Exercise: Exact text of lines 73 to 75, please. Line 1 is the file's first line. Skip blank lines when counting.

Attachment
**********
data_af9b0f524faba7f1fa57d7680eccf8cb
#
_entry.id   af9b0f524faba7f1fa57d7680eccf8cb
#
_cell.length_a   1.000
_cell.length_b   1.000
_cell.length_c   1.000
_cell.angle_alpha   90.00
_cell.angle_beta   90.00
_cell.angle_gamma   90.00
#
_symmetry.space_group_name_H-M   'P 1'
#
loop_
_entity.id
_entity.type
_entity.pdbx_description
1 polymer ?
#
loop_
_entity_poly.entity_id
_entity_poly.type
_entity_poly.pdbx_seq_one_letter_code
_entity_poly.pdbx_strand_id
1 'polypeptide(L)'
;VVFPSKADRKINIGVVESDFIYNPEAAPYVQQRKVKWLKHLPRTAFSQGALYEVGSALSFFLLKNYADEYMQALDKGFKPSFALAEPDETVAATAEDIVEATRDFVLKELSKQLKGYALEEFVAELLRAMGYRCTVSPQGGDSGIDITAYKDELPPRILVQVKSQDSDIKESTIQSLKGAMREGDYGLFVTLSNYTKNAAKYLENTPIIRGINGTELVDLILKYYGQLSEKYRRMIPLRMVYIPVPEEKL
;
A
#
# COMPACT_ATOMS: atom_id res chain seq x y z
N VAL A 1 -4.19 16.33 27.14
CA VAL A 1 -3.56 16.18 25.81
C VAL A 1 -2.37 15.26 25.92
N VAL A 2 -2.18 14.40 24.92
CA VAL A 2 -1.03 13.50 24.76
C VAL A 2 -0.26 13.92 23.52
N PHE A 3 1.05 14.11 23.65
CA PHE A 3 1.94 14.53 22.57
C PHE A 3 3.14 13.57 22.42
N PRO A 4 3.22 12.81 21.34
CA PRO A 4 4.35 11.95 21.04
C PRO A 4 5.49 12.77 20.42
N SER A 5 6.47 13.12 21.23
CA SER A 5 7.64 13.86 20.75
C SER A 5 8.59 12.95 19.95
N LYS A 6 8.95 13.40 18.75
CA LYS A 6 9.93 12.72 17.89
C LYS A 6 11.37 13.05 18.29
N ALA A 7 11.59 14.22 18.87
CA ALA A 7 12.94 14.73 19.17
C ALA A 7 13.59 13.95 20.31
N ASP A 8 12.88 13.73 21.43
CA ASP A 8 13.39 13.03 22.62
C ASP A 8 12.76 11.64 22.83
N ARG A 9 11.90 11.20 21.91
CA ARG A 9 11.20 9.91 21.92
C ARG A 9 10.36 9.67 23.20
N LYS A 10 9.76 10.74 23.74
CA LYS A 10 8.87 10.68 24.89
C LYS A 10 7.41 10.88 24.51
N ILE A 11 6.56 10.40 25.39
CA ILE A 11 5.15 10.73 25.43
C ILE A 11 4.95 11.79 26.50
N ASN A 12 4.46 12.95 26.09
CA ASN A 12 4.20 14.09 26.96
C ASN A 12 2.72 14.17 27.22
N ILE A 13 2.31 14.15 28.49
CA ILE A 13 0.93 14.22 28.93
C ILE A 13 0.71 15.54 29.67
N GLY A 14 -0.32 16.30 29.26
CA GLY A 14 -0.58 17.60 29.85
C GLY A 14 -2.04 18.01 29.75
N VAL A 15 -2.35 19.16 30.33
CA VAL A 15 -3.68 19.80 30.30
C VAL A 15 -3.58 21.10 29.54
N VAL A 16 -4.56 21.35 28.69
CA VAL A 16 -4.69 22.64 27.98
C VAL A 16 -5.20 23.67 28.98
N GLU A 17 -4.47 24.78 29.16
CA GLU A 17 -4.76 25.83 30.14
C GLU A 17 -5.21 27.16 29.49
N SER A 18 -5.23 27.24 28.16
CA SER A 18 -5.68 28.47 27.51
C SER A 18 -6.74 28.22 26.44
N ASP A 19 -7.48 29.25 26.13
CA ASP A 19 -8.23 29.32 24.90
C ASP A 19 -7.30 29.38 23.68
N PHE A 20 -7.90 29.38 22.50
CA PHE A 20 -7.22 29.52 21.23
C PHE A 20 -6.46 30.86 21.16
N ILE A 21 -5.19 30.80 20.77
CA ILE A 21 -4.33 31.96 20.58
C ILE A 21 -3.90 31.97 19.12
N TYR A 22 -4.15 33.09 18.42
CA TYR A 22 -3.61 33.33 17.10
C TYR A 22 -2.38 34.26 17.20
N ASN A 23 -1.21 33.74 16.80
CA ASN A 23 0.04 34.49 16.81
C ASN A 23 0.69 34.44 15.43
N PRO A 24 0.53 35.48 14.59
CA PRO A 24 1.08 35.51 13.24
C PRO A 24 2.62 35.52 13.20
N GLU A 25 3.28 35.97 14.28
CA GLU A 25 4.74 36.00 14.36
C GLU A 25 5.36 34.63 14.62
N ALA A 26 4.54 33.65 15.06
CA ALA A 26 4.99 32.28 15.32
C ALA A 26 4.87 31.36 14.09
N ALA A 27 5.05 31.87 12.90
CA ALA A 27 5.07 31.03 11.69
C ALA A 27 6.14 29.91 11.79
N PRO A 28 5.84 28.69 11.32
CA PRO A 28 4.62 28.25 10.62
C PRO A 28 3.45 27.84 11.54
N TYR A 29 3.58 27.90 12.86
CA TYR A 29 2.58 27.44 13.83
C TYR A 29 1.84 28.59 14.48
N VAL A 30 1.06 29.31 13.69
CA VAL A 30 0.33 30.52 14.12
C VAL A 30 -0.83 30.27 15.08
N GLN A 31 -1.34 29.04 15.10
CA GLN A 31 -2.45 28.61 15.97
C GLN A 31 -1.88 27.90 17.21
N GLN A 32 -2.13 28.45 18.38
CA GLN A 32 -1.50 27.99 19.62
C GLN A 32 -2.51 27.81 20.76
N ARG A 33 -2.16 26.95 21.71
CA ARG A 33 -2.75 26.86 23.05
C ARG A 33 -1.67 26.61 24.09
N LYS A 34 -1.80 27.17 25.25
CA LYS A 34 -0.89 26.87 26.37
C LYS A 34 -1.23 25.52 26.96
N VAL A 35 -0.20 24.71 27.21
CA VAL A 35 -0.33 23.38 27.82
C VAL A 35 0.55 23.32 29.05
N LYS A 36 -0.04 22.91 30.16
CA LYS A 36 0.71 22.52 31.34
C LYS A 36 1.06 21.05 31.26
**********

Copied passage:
N VAL A 15 -2.35 19.16 30.33
CA VAL A 15 -3.68 19.80 30.30
C VAL A 15 -3.58 21.10 29.54